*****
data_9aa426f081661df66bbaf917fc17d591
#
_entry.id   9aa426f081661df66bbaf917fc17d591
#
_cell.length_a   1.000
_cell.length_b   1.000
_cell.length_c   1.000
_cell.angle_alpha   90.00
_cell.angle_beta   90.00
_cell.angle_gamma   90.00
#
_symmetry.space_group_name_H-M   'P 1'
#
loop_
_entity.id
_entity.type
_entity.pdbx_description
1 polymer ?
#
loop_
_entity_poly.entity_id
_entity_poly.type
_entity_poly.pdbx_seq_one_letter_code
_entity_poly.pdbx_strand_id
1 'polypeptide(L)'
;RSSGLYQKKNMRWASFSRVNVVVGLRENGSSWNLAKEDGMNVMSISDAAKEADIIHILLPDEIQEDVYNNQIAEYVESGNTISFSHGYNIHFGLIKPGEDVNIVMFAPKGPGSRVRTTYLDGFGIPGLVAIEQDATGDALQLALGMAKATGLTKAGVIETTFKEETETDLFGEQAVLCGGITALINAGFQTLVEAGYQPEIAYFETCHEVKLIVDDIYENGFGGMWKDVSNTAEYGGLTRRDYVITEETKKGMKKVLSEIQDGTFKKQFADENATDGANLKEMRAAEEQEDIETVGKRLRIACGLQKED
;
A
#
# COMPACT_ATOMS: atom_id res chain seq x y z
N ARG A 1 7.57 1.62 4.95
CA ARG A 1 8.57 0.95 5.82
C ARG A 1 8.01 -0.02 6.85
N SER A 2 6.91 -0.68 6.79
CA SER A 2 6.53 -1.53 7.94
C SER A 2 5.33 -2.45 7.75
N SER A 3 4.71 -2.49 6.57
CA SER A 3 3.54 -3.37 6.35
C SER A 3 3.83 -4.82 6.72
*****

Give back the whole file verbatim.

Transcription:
data_9aa426f081661df66bbaf917fc17d591
#
_entry.id   9aa426f081661df66bbaf917fc17d591
#
_cell.length_a   1.000
_cell.length_b   1.000
_cell.length_c   1.000
_cell.angle_alpha   90.00
_cell.angle_beta   90.00
_cell.angle_gamma   90.00
#
_symmetry.space_group_name_H-M   'P 1'
#
loop_
_entity.id
_entity.type
_entity.pdbx_description
1 polymer ?
#
loop_
_entity_poly.entity_id
_entity_poly.type
_entity_poly.pdbx_seq_one_letter_code
_entity_poly.pdbx_strand_id
1 'polypeptide(L)'
;RSSGLYQKKNMRWASFSRVNVVVGLRENGSSWNLAKEDGMNVMSISDAAKEADIIHILLPDEIQEDVYNNQIAEYVESGNTISFSHGYNIHFGLIKPGEDVNIVMFAPKGPGSRVRTTYLDGFGIPGLVAIEQDATGDALQLALGMAKATGLTKAGVIETTFKEETETDLFGEQAVLCGGITALINAGFQTLVEAGYQPEIAYFETCHEVKLIVDDIYENGFGGMWKDVSNTAEYGGLTRRDYVITEETKKGMKKVLSEIQDGTFKKQFADENATDGANLKEMRAAEEQEDIETVGKRLRIACGLQKED
;
A
#
# COMPACT_ATOMS: atom_id res chain seq x y z
N ARG A 1 7.57 1.62 4.95
CA ARG A 1 8.57 0.95 5.82
C ARG A 1 8.01 -0.02 6.85
N SER A 2 6.91 -0.68 6.79
CA SER A 2 6.53 -1.53 7.94
C SER A 2 5.33 -2.45 7.75
N SER A 3 4.71 -2.49 6.57
CA SER A 3 3.54 -3.37 6.35
C SER A 3 3.83 -4.82 6.72